View Single Post
Old Posted Jul 22, 2007, 5:35 PM
Pandemonious's Avatar
Pandemonious Pandemonious is offline
Chaos Machine
Join Date: Nov 2002
Location: Chicago
Posts: 1,290
Originally Posted by Pandemonious View Post
the tower in that rendering has a height ratio of over FIFTEEN TO ONE... almost DOUBLE what is considered the UPPER END of what is economically feasible for a supertall building (Note: I didn't say it was impossible to build).QUOTE]

Offtopic but could you explain to me something I've never been able to understand? How come there exists such a precise height to width ratio limit for supertall towers? Surely this limit only applies to office use or something where an insane amount of people are in the tower at one time and so the building needs a huge amount of elevators. What would be the limit then for an upper class res tower like the Chicago Spire which definitely doesn't need as many elevators?

I ask because people always talk about this limit when there are tons of supertall towers getting built with a ratio of 10:1 or even more. The Chicago Spire looks really thin, all those crazy tall res towers in Dubai as well, etc
Yes, there are towers that approach larger ratios than the roughly 8:1 (for concrete and/or composite structural systems) that is the higher end I speak of, however.. they are not yet built. CS will have over 9:1... but it is designed more like a mast-like tower (A-la 7SD, the top of the burj is more like just a huge mast like tower also, since the floorplate outside that is so small, but BD has an ENORMOUSLY wide base where the three petals flare out). This concept has ABSOLUTELY NOTHING to do with floor loads, elevator space, or use of building. In fact, an enormously tall building due to height to width ratio, typically will have such a huge base that even a conventional elevatoring system is sometimes possible. This concept of height to width for a supertall buildings is more to do with the building resisting the overturning forces of the wind. It is a simple concept.. a building is so tall, it has so much wind blowing on it, and somehow all of that wind load must be redirected down into the foundation. If a building is too tall and too thin.. that becomes approachingly economically unfeasible given the amount of extra strcture that must go into it... also affecting other aspects of the useability of the structure in the process. It is not some "precise" number as you describe it but can very depending on many factors..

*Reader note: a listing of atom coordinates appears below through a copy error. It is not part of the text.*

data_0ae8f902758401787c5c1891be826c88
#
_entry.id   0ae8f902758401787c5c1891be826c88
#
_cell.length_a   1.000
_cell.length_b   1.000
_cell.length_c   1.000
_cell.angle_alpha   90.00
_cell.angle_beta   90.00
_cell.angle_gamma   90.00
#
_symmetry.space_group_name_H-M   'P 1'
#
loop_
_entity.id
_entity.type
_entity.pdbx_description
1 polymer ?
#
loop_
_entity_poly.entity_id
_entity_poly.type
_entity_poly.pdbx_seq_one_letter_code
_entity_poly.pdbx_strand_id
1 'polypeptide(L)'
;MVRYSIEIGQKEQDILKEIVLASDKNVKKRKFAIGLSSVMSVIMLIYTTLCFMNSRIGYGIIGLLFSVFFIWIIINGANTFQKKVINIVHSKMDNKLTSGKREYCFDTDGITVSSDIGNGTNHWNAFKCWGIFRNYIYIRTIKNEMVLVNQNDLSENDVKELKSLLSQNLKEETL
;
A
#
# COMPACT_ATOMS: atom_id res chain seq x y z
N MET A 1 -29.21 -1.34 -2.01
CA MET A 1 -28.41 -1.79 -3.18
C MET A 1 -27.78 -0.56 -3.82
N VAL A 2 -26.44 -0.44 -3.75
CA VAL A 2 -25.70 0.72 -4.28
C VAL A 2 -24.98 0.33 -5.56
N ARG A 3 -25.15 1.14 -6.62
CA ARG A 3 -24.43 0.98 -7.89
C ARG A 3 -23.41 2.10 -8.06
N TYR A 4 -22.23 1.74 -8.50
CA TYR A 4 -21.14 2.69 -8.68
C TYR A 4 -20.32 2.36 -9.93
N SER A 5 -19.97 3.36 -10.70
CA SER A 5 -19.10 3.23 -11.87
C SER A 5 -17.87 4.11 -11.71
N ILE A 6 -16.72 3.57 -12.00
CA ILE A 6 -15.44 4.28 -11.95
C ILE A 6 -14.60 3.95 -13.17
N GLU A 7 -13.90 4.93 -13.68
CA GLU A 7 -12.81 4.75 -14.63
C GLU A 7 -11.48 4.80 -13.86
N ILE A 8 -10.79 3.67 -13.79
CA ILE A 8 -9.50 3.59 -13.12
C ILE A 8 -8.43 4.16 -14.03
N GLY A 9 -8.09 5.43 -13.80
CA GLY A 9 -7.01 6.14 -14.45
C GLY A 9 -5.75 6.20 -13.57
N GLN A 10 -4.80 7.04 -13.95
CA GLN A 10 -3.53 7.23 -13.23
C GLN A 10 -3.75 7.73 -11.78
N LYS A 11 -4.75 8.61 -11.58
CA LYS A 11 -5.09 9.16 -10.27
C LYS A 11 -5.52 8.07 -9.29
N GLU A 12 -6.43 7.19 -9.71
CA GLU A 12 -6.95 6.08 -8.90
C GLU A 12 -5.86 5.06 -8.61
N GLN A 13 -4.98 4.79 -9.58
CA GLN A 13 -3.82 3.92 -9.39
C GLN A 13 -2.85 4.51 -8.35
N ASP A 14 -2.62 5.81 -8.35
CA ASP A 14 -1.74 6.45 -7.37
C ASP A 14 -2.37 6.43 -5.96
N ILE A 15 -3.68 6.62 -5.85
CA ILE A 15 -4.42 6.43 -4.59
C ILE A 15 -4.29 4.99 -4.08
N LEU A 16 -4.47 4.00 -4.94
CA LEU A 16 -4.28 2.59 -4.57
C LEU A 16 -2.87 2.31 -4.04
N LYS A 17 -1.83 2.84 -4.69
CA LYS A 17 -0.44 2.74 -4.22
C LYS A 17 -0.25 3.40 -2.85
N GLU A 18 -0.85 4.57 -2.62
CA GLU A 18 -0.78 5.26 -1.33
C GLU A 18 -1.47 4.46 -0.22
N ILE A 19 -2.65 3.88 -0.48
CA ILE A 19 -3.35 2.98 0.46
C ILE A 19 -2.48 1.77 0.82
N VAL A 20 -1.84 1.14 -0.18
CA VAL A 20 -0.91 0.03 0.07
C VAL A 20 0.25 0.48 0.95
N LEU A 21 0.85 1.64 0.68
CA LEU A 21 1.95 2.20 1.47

My Diagram:

Last edited by Pandemonious; Jul 22, 2007 at 5:51 PM.
Reply With Quote